News / USA

Republicans Ready for Tuesday's Convention Open

Workers place a Romney-Ryan campaign sign inside of the Tampa Bay Times Forum at the Republican National Convention in Tampa, Florida, Sunday, Aug. 26, 2012.
Workers place a Romney-Ryan campaign sign inside of the Tampa Bay Times Forum at the Republican National Convention in Tampa, Florida, Sunday, Aug. 26, 2012.
TAMPA, Florida — Members of the Republican Party are gathering in Tampa, Florida amid the threat of bad weather for their week-long U.S. presidential nominating convention.  Convention organizers have canceled their Monday program because of the approach of Tropical Storm Issac and hope to get down to business on Tuesday.
 
Security officers were out in force as delegates, visitors and members of the news media arrived in droves at Tampa International Airport.
 
But the main concern is the weather threat posed by Isaac.  The storm is expected to pass to the west of Tampa on Monday.  And organizers were concerned that the heavy rain and high winds predicted for the area could complicate efforts to get delegates and visitors to the convention hall.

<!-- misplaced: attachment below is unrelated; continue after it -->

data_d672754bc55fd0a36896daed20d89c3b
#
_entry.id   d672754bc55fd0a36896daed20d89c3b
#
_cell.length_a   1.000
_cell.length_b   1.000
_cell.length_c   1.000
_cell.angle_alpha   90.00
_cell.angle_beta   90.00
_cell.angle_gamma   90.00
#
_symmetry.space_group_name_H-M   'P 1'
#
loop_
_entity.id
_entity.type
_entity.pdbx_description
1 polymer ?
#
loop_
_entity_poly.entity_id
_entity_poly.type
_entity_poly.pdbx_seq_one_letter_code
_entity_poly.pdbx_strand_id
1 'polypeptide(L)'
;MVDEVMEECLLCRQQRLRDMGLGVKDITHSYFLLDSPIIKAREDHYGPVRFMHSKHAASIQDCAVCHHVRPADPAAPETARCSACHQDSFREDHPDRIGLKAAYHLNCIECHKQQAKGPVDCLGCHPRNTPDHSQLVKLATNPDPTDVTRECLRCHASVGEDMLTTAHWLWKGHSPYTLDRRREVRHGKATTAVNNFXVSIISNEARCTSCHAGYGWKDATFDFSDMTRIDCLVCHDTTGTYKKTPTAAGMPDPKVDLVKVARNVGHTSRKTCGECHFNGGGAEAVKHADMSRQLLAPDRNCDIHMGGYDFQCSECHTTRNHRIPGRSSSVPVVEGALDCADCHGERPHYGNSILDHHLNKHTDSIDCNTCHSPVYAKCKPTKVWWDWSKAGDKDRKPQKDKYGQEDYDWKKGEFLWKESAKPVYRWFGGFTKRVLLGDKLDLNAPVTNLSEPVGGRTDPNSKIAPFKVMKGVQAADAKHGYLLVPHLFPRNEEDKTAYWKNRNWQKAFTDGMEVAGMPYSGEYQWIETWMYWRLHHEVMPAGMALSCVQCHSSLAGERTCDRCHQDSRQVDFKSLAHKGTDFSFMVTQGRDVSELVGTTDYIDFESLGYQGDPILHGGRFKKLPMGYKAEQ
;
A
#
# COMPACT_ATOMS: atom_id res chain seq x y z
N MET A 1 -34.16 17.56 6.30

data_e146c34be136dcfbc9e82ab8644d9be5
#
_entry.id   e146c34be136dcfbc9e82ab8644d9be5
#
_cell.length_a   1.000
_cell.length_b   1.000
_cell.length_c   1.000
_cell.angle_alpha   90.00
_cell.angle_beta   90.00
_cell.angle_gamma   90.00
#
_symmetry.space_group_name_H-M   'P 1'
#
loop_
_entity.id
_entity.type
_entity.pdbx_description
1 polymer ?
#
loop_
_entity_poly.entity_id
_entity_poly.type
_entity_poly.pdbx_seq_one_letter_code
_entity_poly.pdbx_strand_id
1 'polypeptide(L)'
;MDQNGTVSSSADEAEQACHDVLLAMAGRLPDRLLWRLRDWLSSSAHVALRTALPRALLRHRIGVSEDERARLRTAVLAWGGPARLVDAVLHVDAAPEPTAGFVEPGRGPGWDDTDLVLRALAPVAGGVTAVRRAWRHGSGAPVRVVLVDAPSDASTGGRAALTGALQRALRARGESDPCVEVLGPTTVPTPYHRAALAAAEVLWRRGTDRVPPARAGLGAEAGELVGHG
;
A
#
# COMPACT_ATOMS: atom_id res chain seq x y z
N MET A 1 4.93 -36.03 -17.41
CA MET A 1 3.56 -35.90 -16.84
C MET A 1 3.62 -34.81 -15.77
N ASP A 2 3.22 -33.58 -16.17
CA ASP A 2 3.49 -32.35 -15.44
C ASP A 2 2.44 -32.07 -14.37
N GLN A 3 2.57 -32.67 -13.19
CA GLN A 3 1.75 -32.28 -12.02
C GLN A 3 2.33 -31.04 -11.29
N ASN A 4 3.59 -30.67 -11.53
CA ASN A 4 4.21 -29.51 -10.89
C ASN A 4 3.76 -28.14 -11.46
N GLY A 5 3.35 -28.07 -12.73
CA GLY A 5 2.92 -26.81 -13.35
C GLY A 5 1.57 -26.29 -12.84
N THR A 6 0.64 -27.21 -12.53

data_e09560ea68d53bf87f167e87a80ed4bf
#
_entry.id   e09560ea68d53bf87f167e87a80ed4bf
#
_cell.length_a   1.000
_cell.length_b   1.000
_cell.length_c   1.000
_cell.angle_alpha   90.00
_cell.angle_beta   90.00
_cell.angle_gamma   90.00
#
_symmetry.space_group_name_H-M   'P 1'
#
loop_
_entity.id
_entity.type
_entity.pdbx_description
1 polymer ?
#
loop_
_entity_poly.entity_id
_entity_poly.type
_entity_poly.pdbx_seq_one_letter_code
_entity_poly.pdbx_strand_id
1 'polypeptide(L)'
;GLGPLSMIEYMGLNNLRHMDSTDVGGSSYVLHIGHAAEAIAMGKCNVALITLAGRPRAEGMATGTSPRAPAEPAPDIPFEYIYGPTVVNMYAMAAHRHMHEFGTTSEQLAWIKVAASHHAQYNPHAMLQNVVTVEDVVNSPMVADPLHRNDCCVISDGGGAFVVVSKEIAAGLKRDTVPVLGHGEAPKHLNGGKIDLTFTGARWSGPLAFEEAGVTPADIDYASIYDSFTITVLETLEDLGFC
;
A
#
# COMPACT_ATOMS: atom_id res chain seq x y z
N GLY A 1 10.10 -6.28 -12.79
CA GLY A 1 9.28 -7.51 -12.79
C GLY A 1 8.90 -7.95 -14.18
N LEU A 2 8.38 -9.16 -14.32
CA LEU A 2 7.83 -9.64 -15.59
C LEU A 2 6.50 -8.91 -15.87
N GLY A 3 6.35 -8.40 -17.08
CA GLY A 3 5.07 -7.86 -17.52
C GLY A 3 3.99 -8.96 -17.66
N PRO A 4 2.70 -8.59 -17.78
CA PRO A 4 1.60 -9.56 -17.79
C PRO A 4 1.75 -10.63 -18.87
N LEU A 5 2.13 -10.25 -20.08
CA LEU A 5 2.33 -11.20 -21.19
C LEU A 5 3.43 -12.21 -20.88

Republican Party Chairman Reince Priebus spoke Sunday on the CBS television program Face the Nation.
 
“Obviously, you can’t be assured what would happen on Monday if you had a full arena and then couldn’t get people out of here," he said. "So it’s an obvious choice - safety first.”

Convention officials say they hope the storm will stay far to the west of Tampa as it moves through the Gulf of Mexico, enabling them to open their national nominating convention on Tuesday.
 
The convention will build to a climax later in the week when Republicans will formally nominate former Massachusetts Governor Mitt Romney as their presidential candidate to face President Barack Obama.  They will also nominate Wisconsin Representative Paul Ryan as Romney's vice presidential running mate.  Ryan is scheduled to give his acceptance speech on Wednesday. 

Romney will have his moment in the spotlight on Thursday when an estimated 30 to 40 million people will be watching on national television.
 
Romney has made President Obama’s handling of the economy a key issue in this year’s election.  But political experts say Romney's acceptance speech will be a key moment in the campaign as he seeks to make a personal connection with voters.